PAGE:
The voices of the people I have encountered have deeply influenced me. They have inspired me and they have made me question more and more on so many issues. There are countless others that I think about having crossed into my daily life. With the opportunity to help strengthen a voice for civil society in Cambodia, I realised that a very big research gap exists in what we do. We certainly collect the voices of civil society representatives and have the chance to speak with many people, but we need to come up with systematic evidence so we can strongly advocate what we believe in. We need to hear voices in a way that can be consolidated and presented to all stakeholders.
Last month I was offered an opportunity that couldn’t have come at a better moment. A chance to contribute to research on the voices of different groups involved in the Myanmar (Burma) peace process. Myanmar has an incredibly fascinating but complex history of both peace and conflict. Two years ago, a major breakthrough was made as ceasefire agreements were carried out across the country by numerous groups in conflict. I will be working with a team to listen to multiple voices on the peace process and contribute to better understanding among the people and key players. The regional research centre is based in Cambodia and I am fortunate to continue my journey here in this wonderful country I’m starting to call home, and to stay focused on elevating the voices that might not otherwise be heard. Shifting from development to peace-building might not be a such a huge jump. In the words of the organisation I’ll be joining, development reaches the most vulnerable people and the poorest of the poor. Peace-building reaches the hard-to-reach people – often those viewed as the perpetrators or the ones showing frustration and taking out weapons. It is certainly a shift for me and my thinking, but I believe that the impact can be significant and the goals are similar – to improve the lives of people living in difficult conditions.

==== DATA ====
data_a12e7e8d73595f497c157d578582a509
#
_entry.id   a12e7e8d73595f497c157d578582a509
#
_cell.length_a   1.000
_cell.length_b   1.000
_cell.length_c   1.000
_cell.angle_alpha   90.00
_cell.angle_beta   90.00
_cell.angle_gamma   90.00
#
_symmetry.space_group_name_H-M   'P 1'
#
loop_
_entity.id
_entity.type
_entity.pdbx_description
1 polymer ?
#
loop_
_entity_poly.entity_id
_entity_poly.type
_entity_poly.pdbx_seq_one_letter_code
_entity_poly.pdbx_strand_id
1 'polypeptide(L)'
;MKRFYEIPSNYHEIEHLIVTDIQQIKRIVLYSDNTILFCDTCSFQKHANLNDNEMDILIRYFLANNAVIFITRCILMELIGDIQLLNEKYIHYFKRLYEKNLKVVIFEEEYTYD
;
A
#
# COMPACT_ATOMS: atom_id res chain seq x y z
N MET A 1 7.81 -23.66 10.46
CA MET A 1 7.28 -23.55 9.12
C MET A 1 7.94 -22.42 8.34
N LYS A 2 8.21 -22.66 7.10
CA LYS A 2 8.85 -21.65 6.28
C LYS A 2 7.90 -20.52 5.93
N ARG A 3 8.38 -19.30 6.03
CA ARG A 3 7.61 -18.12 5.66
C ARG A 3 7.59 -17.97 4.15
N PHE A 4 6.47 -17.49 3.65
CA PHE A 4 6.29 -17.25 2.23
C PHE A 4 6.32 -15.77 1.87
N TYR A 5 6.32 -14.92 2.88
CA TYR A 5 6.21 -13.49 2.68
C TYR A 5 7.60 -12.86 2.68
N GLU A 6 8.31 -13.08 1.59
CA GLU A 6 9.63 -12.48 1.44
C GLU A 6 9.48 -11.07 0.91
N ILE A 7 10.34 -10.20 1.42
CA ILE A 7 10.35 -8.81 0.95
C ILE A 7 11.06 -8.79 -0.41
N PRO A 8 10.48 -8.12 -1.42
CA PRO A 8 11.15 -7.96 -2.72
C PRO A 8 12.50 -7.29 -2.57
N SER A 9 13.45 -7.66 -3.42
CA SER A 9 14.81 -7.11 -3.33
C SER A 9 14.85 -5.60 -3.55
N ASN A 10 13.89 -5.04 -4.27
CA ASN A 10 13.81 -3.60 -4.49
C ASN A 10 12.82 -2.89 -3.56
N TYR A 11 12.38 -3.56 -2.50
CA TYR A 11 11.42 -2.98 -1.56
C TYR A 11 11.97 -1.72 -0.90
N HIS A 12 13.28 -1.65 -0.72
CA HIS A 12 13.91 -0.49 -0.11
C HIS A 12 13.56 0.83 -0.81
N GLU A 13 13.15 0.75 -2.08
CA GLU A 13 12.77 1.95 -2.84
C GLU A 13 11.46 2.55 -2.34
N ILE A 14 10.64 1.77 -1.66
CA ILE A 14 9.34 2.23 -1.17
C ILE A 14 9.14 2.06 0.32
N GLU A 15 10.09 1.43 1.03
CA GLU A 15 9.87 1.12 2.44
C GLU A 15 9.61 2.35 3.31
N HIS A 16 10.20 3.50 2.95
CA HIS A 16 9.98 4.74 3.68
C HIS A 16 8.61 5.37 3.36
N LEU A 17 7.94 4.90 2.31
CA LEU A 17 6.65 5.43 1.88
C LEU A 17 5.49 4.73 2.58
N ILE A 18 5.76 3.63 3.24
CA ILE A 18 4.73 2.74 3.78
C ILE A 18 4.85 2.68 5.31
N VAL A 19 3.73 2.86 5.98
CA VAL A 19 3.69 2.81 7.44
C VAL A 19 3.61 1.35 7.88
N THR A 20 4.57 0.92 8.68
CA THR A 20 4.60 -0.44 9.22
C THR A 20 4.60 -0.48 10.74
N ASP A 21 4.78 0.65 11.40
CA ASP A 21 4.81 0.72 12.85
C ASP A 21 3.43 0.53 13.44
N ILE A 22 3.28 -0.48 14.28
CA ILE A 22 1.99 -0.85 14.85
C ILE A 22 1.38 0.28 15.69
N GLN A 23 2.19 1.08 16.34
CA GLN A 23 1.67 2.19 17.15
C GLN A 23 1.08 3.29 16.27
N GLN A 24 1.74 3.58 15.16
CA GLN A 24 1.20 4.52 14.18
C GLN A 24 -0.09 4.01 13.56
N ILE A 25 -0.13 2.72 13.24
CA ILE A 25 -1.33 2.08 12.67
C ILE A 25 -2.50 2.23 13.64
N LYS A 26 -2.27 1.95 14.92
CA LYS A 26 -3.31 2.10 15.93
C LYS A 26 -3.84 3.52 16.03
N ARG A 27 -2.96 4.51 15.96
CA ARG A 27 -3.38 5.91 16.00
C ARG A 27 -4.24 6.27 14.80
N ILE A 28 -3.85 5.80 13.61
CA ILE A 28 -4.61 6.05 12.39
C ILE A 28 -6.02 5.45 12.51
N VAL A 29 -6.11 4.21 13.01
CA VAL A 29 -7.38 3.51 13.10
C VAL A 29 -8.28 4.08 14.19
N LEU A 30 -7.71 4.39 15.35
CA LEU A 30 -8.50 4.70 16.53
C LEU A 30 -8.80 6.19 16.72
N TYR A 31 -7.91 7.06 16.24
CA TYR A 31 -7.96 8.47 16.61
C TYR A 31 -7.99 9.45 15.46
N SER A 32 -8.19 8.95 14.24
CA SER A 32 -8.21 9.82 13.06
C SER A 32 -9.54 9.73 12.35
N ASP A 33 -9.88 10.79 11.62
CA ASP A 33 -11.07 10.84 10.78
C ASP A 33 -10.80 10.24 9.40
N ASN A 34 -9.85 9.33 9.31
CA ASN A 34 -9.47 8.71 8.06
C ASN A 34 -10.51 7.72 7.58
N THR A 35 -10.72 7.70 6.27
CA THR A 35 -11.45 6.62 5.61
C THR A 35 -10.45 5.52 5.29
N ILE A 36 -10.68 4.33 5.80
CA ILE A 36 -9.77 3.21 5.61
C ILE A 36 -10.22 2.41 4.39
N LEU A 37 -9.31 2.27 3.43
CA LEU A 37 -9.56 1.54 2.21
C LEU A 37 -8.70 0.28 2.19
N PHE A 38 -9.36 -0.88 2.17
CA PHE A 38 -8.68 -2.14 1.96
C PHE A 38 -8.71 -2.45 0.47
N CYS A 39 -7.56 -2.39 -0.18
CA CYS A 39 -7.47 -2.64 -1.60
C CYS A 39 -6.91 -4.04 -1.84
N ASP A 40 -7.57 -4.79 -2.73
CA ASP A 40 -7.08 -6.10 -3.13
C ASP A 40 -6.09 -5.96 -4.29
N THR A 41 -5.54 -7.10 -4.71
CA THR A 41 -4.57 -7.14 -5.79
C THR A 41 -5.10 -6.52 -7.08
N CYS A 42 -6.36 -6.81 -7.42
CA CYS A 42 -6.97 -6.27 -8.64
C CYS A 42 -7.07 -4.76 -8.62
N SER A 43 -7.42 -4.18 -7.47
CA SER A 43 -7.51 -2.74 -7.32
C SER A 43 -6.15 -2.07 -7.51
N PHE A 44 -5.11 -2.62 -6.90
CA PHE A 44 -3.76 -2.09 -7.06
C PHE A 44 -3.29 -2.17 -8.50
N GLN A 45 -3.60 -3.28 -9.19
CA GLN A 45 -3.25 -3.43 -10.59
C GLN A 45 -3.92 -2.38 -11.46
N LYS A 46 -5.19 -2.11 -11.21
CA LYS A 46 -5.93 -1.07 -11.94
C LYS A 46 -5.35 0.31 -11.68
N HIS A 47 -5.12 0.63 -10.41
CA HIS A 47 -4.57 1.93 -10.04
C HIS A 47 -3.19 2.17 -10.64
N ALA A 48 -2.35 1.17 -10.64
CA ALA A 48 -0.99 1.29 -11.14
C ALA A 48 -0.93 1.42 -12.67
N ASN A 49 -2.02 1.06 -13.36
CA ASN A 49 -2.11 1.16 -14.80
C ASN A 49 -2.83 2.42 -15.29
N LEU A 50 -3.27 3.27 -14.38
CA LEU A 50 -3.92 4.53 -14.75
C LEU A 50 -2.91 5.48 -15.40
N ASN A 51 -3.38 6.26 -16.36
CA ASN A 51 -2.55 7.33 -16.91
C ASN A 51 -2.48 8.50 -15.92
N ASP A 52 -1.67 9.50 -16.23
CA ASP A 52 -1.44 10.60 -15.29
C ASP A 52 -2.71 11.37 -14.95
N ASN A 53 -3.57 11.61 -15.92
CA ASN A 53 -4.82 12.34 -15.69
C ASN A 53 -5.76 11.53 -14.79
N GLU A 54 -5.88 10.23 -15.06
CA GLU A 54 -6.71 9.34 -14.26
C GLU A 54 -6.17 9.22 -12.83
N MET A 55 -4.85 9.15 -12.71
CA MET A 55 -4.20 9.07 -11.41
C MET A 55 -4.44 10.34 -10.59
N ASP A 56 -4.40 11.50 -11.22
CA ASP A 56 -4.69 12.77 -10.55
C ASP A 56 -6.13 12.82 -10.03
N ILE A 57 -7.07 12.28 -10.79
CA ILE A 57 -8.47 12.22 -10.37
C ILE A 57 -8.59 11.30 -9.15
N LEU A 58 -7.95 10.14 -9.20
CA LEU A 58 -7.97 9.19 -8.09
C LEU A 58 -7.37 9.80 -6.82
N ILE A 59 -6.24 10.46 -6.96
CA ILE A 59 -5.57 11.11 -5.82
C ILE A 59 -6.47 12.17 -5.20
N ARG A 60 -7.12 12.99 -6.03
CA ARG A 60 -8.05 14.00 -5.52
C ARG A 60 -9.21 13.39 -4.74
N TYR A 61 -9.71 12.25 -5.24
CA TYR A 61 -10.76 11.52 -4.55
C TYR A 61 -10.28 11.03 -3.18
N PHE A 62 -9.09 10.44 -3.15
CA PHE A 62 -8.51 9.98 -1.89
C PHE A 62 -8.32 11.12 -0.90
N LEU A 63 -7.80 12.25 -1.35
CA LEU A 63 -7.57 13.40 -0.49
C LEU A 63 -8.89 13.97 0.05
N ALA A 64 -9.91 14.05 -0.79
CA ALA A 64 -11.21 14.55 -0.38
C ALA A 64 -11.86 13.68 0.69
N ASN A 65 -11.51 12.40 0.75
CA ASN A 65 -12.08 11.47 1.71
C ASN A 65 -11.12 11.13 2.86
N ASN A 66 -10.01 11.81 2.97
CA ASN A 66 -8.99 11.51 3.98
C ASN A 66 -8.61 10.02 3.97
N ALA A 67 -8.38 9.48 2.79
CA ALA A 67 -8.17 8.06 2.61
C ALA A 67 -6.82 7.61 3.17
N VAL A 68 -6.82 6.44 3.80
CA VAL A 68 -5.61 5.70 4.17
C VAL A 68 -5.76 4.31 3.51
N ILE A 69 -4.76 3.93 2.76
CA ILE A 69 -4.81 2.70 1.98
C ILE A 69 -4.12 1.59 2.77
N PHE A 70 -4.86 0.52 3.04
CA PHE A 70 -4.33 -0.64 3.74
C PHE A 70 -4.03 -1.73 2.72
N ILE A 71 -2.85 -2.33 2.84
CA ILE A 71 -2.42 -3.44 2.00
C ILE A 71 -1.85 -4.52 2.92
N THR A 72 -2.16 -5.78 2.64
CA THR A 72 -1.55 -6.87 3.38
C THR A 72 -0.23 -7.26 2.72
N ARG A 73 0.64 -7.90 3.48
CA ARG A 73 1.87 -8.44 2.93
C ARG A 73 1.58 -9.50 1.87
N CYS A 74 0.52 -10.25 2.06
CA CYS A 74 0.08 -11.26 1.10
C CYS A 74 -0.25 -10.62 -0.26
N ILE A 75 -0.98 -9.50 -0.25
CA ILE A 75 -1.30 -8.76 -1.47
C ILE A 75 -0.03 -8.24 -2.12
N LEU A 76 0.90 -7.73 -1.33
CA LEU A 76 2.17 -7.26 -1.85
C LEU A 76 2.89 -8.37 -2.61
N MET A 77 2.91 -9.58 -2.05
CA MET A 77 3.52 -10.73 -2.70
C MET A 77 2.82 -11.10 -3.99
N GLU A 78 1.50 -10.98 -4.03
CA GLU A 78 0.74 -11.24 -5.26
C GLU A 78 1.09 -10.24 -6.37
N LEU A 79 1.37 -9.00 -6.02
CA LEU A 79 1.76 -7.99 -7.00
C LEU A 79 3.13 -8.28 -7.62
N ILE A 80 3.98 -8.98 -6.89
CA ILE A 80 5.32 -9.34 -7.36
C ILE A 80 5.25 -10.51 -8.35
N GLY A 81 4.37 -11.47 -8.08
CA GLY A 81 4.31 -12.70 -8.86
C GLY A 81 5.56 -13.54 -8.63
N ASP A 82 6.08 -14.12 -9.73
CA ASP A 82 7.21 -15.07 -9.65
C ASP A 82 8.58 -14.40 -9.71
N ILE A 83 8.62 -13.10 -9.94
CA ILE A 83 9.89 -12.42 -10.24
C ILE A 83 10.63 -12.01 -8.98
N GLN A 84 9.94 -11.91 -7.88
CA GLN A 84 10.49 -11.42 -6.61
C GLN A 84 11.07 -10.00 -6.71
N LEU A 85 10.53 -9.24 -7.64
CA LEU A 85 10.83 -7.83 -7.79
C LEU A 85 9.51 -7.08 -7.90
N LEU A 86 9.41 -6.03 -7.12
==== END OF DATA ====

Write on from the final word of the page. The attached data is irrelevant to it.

The opportunities to contribute to strengthening Cambodian civil society voices brought me here. The lack of evidence or research to effectively advocate has taken me a slightly different direction focused on another country. I feel the learning curve I’m about to embark on will be steep. But I’m extraordinarily excited for this and I hope I can share some of it in this medium.
I want to take this opportunity to once again thank all the people who so generously supported me through the volunteer project. Those that contributed to my Cuso fundraiser and those who supported me so much through emails, phone calls, and the numerous people I met in person along the way. I plan to continue my blog but will be “re-branding” it a bit to be more southeast Asian and shape the tone of the new project I’ll be engaged in and the new environment I’ll be immersed in.
What is that feeling when you’re driving away from people and they recede on the plain till you see their specks dispersing? – it’s the too-huge world vaulting us, and it’s good-bye. But we lean forward to the next crazy venture beneath the skies. – Jack Kerouac